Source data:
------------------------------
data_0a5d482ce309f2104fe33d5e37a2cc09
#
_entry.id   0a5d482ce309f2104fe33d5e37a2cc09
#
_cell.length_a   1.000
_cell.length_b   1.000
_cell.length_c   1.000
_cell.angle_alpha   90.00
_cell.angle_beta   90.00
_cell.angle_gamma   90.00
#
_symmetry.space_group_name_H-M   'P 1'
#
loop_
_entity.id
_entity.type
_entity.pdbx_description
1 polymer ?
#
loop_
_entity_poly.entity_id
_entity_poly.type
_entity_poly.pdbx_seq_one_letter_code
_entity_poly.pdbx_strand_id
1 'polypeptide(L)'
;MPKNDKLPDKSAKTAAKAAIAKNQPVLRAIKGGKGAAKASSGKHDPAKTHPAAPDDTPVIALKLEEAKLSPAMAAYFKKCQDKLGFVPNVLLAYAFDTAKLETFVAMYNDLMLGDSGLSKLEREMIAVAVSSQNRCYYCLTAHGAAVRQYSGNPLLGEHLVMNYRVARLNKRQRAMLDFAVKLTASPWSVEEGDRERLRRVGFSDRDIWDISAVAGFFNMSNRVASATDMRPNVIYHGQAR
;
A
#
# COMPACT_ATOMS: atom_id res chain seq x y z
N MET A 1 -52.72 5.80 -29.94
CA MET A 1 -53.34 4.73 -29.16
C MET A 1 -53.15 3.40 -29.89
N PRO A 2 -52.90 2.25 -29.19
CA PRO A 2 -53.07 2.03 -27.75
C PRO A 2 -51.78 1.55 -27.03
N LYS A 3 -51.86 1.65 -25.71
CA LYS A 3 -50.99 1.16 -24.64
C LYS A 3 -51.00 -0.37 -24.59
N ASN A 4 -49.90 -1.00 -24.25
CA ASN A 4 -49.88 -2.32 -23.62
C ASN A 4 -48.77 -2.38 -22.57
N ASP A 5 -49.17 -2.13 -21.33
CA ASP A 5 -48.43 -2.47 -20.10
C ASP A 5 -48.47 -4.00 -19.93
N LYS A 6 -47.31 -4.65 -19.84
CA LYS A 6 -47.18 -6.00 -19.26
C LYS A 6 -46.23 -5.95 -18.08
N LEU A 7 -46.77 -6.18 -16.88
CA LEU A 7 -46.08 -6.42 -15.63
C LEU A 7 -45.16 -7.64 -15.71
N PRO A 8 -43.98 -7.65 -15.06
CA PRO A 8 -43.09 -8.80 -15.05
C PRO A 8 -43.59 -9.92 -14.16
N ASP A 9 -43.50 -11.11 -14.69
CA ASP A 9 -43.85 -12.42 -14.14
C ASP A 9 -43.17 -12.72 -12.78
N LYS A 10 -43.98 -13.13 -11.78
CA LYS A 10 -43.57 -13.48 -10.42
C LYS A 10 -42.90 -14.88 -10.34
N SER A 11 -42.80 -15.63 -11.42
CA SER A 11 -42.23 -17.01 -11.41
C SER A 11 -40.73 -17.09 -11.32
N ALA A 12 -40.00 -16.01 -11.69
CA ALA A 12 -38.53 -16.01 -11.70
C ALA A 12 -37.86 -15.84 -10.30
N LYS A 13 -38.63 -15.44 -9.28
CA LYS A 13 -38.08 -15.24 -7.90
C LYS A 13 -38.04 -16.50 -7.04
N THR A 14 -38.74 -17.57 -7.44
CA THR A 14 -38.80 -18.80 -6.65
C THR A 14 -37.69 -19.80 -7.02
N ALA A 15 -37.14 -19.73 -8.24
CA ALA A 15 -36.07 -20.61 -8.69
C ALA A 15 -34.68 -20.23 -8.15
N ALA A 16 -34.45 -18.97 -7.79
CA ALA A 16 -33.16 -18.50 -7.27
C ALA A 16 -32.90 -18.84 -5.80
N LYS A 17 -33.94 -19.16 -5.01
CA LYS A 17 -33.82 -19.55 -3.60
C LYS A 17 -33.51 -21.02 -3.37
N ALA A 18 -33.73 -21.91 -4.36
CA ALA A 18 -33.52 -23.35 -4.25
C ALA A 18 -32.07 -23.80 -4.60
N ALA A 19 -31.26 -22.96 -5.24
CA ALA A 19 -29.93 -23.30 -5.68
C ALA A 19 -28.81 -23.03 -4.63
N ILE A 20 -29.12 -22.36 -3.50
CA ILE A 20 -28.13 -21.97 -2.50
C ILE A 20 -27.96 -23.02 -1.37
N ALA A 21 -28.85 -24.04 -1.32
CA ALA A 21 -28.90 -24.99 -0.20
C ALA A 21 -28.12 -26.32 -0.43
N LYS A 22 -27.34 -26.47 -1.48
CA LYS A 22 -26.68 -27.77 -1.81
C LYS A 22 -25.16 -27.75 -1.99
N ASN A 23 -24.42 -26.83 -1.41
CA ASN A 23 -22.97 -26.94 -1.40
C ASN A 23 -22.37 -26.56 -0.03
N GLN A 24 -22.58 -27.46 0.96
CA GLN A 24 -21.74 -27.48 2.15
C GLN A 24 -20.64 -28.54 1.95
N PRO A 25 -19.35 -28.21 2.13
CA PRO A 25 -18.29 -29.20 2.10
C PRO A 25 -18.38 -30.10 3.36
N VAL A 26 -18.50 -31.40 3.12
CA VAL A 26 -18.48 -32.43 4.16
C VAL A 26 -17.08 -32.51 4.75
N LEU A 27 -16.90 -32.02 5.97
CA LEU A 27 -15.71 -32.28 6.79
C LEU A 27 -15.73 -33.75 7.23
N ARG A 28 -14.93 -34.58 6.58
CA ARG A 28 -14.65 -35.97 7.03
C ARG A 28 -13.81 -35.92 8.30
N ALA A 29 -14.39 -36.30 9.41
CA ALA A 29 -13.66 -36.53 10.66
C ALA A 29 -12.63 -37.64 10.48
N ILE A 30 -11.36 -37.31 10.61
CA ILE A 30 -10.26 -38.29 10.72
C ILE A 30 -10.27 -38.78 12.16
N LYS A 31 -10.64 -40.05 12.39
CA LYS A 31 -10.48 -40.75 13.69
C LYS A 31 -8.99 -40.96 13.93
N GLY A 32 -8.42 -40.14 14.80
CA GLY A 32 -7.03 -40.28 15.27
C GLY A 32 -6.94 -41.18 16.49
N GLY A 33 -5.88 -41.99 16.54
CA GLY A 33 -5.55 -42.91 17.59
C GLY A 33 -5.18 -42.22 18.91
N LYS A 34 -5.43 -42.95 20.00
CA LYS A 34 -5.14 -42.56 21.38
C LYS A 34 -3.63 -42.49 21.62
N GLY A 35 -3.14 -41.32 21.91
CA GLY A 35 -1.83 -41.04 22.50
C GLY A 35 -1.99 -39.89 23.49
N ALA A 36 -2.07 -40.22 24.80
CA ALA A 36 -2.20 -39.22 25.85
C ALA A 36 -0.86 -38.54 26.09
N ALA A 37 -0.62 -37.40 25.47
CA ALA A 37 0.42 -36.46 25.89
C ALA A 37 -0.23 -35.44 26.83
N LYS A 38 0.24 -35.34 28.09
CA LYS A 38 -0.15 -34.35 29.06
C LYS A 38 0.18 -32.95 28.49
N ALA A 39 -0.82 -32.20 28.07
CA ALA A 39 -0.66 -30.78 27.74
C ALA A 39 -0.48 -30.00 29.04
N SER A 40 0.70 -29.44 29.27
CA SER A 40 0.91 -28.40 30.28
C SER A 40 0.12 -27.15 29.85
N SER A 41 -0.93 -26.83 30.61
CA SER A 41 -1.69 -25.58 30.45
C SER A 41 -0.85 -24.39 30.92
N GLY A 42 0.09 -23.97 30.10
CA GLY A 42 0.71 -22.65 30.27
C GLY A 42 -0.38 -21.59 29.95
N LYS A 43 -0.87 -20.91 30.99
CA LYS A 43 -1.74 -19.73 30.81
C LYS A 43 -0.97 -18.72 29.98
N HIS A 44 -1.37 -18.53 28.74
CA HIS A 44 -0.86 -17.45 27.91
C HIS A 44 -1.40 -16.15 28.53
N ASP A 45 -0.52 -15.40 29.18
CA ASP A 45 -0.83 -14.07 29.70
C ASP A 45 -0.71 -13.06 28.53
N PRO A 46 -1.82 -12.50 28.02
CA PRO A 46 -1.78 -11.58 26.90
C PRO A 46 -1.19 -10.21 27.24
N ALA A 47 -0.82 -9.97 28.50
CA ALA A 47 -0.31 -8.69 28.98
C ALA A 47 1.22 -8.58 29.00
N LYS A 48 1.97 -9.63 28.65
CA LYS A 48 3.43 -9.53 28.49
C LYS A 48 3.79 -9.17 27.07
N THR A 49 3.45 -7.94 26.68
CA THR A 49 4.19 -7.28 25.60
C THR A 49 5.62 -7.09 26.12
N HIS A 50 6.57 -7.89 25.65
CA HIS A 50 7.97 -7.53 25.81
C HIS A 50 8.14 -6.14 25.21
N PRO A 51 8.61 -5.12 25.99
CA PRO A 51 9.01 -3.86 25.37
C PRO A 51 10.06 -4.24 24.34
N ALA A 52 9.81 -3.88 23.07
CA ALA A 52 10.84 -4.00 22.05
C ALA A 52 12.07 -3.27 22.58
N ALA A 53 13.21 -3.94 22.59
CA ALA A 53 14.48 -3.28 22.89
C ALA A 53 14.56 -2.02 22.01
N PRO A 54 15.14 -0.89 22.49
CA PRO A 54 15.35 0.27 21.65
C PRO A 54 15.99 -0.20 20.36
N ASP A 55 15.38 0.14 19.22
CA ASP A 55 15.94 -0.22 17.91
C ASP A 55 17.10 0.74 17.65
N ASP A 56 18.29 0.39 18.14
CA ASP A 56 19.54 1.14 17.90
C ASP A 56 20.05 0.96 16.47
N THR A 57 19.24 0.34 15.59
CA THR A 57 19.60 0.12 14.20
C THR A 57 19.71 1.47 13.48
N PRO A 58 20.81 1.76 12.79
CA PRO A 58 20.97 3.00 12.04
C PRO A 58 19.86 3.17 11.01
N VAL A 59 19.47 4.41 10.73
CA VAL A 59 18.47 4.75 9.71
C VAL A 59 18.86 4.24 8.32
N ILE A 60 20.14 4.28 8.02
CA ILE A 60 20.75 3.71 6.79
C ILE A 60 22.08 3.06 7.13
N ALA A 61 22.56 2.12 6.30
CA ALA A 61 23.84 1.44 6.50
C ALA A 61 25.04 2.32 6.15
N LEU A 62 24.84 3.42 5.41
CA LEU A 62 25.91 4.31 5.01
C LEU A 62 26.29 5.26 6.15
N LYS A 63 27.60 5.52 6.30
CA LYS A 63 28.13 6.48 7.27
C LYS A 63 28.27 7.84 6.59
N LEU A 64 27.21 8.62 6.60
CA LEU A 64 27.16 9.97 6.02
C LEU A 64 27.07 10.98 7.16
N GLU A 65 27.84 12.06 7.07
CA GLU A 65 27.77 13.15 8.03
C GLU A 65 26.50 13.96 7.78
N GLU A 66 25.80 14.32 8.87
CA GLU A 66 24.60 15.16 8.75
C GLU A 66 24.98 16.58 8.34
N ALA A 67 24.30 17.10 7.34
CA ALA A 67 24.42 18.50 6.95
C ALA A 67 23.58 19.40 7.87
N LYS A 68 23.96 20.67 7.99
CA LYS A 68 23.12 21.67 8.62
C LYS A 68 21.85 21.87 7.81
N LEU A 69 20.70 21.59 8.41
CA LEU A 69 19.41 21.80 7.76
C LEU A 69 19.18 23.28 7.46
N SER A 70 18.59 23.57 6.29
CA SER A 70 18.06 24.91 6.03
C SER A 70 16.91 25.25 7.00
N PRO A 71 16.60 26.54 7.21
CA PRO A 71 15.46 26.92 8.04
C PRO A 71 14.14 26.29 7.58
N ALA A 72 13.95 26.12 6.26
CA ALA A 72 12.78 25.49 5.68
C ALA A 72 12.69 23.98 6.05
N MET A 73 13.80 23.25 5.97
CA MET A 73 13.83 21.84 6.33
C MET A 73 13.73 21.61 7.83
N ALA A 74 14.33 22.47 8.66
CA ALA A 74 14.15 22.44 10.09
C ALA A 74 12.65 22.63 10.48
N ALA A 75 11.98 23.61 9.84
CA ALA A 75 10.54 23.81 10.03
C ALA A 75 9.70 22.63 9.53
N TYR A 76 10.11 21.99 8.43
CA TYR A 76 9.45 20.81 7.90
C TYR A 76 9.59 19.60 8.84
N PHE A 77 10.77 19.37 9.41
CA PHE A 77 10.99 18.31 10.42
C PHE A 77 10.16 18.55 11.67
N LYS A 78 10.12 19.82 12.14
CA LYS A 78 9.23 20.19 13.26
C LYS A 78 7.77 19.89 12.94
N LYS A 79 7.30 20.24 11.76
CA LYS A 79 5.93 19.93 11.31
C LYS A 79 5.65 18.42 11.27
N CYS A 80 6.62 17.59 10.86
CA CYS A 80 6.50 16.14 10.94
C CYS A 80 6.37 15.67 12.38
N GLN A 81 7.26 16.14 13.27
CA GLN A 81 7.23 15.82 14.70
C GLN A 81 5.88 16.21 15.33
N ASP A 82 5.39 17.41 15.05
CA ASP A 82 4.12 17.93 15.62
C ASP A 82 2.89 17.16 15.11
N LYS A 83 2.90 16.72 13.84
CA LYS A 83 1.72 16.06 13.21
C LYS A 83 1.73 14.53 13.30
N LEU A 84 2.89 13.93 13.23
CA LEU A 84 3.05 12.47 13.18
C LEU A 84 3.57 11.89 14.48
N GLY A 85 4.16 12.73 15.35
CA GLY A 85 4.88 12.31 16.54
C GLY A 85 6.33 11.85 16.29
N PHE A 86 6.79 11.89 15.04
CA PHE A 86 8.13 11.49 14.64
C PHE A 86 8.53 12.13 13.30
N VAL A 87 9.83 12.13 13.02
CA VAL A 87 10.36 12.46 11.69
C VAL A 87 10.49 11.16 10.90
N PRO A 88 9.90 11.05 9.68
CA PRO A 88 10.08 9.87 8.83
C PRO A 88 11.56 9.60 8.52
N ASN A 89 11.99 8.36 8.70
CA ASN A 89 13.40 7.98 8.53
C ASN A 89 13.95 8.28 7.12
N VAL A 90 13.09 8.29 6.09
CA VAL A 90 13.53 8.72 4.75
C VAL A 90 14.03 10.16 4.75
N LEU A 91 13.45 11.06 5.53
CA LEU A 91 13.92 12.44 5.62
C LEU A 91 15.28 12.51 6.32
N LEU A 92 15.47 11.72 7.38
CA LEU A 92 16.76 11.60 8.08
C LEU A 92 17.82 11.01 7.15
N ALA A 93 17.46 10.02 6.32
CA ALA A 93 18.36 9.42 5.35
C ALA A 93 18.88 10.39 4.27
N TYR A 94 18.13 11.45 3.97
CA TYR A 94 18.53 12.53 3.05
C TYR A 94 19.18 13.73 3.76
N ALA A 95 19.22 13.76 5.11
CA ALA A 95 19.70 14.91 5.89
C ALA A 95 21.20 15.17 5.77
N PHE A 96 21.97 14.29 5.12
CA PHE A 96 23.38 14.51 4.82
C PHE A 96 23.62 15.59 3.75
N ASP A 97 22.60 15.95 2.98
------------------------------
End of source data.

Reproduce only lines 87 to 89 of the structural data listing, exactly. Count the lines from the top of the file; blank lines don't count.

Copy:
C ALA A 19 -28.81 -23.03 -4.63
N ILE A 20 -29.12 -22.36 -3.50
CA ILE A 20 -28.13 -21.97 -2.50